The best spots for pizza in Havana are Bella Ciao and 5 Esquinas Trattoria.
Enjoy dinner at La Guarida
One of the best paladares in town is La Guarida. Not only it serves excellent food, but the atmosphere is incredible and the building really impressive, with a staircase that you will want to climb and take photos of. To give you an idea, it’s where the movie Fresa y Chocolate was filmed. Reservations are recommended.
Sugar cane juice can be found in all Caribbean countries. It’s an incredibly sweet drink, but if you add a good dose of fresh lime juice, it can be nice and refreshing, and give you a boost of energy and a break from the exhausting heat. Besides, seeing how guarapo is prepared is one of the coolest things to do in Havana.
Have a good cocktail
Speaking of lime, lemon and drinks, there is no denying that cocktails in Cuba are good. La Bodeguita del Medio, in 156 Calle Empedrado, near Plaza de Armas, was Ernest Hemingway’s favorite cocktail bar and remains the most popular spot for a mojito.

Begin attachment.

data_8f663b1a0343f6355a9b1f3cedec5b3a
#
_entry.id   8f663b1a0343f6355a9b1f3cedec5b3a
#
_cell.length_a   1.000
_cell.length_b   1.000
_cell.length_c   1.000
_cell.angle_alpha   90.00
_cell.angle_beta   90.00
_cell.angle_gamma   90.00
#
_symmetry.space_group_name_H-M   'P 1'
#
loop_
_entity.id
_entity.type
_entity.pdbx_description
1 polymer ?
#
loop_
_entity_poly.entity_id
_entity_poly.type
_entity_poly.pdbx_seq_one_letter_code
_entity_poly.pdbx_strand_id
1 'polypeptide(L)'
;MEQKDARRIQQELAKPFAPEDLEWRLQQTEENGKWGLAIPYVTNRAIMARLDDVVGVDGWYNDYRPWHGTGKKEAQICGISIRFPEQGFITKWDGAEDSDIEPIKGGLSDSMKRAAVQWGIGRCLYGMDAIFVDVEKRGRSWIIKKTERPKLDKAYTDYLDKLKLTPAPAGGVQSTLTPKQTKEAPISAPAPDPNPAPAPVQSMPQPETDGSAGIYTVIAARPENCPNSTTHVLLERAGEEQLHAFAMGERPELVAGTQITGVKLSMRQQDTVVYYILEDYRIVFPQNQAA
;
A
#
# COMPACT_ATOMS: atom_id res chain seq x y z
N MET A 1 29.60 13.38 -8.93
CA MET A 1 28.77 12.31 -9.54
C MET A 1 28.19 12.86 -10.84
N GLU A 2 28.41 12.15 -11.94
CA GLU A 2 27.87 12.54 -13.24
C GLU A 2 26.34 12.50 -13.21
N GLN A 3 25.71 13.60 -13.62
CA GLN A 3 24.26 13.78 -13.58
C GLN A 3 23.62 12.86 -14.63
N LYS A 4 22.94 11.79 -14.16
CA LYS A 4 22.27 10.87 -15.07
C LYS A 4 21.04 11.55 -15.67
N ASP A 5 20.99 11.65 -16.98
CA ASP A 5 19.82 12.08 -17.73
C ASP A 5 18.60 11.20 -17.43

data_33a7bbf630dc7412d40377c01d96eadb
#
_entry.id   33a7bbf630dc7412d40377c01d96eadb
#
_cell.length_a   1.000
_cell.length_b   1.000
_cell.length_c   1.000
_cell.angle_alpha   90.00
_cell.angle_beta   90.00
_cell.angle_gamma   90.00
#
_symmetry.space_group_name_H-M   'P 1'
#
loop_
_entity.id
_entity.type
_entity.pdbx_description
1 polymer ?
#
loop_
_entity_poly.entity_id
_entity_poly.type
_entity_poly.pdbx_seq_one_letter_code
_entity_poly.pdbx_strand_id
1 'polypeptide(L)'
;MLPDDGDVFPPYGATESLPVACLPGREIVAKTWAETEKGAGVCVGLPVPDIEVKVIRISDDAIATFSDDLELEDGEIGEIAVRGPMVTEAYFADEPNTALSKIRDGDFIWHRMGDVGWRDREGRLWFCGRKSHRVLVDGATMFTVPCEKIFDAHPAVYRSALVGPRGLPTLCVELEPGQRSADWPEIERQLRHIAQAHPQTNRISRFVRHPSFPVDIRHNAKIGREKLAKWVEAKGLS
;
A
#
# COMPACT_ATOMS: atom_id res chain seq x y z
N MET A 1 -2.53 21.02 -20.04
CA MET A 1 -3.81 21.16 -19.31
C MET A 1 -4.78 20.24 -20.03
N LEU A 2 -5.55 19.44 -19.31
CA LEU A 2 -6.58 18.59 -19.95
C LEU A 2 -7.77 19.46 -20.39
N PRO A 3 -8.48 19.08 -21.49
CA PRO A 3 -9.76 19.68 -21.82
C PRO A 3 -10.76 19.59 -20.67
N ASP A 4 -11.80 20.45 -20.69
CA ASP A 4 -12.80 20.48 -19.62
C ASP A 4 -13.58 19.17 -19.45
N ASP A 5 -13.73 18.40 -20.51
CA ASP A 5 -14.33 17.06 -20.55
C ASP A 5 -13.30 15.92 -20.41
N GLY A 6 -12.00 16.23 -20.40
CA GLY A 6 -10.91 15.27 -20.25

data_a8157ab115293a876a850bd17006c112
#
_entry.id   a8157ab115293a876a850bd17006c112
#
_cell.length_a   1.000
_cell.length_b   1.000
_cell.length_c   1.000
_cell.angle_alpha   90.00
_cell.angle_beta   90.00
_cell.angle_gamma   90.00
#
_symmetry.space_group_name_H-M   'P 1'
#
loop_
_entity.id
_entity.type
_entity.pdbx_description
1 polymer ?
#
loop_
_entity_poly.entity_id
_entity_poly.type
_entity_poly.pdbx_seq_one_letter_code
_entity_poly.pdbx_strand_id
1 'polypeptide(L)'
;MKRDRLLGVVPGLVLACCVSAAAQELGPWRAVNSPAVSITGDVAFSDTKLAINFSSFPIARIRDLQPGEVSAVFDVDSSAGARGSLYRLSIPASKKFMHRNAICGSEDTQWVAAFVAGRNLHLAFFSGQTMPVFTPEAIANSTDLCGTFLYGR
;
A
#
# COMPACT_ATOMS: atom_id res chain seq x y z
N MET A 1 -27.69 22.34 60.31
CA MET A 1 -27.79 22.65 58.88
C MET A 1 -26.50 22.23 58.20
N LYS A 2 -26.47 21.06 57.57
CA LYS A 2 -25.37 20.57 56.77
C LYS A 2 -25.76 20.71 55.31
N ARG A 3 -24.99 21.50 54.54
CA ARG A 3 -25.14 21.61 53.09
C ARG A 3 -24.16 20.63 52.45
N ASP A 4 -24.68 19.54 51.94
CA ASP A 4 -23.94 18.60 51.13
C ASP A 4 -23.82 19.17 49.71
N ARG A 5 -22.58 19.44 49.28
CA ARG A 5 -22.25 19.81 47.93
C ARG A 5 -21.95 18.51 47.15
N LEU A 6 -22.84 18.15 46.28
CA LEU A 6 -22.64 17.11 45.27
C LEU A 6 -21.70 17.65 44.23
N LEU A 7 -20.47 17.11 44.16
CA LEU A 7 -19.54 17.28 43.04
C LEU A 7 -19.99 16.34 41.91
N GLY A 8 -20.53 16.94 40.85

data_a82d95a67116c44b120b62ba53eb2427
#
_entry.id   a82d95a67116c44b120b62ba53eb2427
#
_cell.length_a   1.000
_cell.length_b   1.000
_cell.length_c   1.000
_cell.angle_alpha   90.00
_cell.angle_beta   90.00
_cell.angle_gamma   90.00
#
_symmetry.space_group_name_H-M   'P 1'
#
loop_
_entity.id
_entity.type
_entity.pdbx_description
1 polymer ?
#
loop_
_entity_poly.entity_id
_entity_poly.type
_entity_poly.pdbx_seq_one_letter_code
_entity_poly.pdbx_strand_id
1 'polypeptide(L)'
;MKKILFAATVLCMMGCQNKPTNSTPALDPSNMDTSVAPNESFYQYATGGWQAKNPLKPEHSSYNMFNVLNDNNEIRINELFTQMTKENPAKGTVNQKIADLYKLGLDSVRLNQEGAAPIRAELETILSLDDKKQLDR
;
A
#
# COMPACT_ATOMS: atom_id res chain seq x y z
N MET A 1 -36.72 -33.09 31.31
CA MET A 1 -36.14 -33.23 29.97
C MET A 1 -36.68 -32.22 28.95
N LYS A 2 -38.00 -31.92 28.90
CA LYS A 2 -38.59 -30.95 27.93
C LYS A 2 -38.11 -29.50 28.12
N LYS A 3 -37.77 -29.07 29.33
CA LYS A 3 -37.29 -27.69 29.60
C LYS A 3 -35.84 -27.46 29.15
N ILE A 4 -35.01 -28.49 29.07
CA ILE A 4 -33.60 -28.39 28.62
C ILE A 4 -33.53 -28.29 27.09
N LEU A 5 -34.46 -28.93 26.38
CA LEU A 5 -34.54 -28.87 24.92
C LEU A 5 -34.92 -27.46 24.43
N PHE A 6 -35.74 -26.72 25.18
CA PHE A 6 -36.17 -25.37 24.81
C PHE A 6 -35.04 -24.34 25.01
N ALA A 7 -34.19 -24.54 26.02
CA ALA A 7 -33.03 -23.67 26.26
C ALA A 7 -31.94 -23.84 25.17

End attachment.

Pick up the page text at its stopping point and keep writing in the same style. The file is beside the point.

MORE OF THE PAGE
The best place for daiquiris is definitely El Floridita. It’s just as touristy as La Bodeguita (and another of Hemingway’s spots in town), but who cares when they are so good?
Another great bar serving good mojitos and playing live music on a regular basis is Los Van Van. For the best Cuba Libre, head to El Presidente Hotel.
Have a sip of Planchao
Before my trip to Cuba, my friend who’d been there told me that Cubans drink “rum in a box.” It didn’t take me long to come across a liquor store that sold it -less than $1 USD for a box of 200 mil. It literally looks like a carton of juice, except it’s for adults only. I tried Planchao and can testify it’s pretty bad. You may want to try your luck with Tumbao, the other brand.